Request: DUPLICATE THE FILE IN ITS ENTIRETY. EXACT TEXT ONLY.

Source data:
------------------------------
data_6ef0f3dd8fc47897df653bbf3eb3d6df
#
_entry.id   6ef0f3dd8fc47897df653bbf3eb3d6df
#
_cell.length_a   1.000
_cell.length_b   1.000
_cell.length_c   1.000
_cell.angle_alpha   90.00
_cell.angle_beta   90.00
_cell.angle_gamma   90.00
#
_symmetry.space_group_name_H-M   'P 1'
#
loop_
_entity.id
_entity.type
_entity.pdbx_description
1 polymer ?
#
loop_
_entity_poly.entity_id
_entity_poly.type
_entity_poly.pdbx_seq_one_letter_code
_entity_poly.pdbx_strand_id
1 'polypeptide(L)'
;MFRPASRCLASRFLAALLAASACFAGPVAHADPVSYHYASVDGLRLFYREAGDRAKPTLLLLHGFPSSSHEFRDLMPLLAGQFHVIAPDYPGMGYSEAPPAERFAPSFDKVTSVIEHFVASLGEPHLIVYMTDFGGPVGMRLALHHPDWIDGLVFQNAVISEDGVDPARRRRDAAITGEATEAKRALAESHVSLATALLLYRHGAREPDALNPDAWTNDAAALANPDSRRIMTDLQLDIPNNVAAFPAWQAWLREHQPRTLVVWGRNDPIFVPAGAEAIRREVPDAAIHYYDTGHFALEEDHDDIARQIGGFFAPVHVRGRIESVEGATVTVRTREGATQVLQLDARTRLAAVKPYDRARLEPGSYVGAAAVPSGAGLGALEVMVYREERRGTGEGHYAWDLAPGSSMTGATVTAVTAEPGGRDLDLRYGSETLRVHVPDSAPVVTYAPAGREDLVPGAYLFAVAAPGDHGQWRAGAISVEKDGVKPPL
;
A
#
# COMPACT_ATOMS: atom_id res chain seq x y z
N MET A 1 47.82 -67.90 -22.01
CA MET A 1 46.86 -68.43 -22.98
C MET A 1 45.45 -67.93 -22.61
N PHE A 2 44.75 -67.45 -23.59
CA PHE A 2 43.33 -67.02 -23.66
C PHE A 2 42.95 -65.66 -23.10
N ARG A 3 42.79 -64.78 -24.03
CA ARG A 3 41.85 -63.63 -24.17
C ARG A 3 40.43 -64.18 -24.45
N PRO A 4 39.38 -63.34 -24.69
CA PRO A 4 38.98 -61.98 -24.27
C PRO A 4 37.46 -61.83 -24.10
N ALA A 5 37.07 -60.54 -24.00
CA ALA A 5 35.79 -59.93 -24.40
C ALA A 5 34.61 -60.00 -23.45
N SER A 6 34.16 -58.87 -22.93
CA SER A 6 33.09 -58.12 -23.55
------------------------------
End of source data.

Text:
data_6ef0f3dd8fc47897df653bbf3eb3d6df
#
_entry.id   6ef0f3dd8fc47897df653bbf3eb3d6df
#
_cell.length_a   1.000
_cell.length_b   1.000
_cell.length_c   1.000
_cell.angle_alpha   90.00
_cell.angle_beta   90.00
_cell.angle_gamma   90.00
#
_symmetry.space_group_name_H-M   'P 1'
#
loop_
_entity.id
_entity.type
_entity.pdbx_description
1 polymer ?
#
loop_
_entity_poly.entity_id
_entity_poly.type
_entity_poly.pdbx_seq_one_letter_code
_entity_poly.pdbx_strand_id
1 'polypeptide(L)'
;MFRPASRCLASRFLAALLAASACFAGPVAHADPVSYHYASVDGLRLFYREAGDRAKPTLLLLHGFPSSSHEFRDLMPLLAGQFHVIAPDYPGMGYSEAPPAERFAPSFDKVTSVIEHFVASLGEPHLIVYMTDFGGPVGMRLALHHPDWIDGLVFQNAVISEDGVDPARRRRDAAITGEATEAKRALAESHVSLATALLLYRHGAREPDALNPDAWTNDAAALANPDSRRIMTDLQLDIPNNVAAFPAWQAWLREHQPRTLVVWGRNDPIFVPAGAEAIRREVPDAAIHYYDTGHFALEEDHDDIARQIGGFFAPVHVRGRIESVEGATVTVRTREGATQVLQLDARTRLAAVKPYDRARLEPGSYVGAAAVPSGAGLGALEVMVYREERRGTGEGHYAWDLAPGSSMTGATVTAVTAEPGGRDLDLRYGSETLRVHVPDSAPVVTYAPAGREDLVPGAYLFAVAAPGDHGQWRAGAISVEKDGVKPPL
;
A
#
# COMPACT_ATOMS: atom_id res chain seq x y z
N MET A 1 47.82 -67.90 -22.01
CA MET A 1 46.86 -68.43 -22.98
C MET A 1 45.45 -67.93 -22.61
N PHE A 2 44.75 -67.45 -23.59
CA PHE A 2 43.33 -67.02 -23.66
C PHE A 2 42.95 -65.66 -23.10
N ARG A 3 42.79 -64.78 -24.03
CA ARG A 3 41.85 -63.63 -24.17
C ARG A 3 40.43 -64.18 -24.45
N PRO A 4 39.38 -63.34 -24.69
CA PRO A 4 38.98 -61.98 -24.27
C PRO A 4 37.46 -61.83 -24.10
N ALA A 5 37.07 -60.54 -24.00
CA ALA A 5 35.79 -59.93 -24.40
C ALA A 5 34.61 -60.00 -23.45
N SER A 6 34.16 -58.87 -22.93
CA SER A 6 33.09 -58.12 -23.55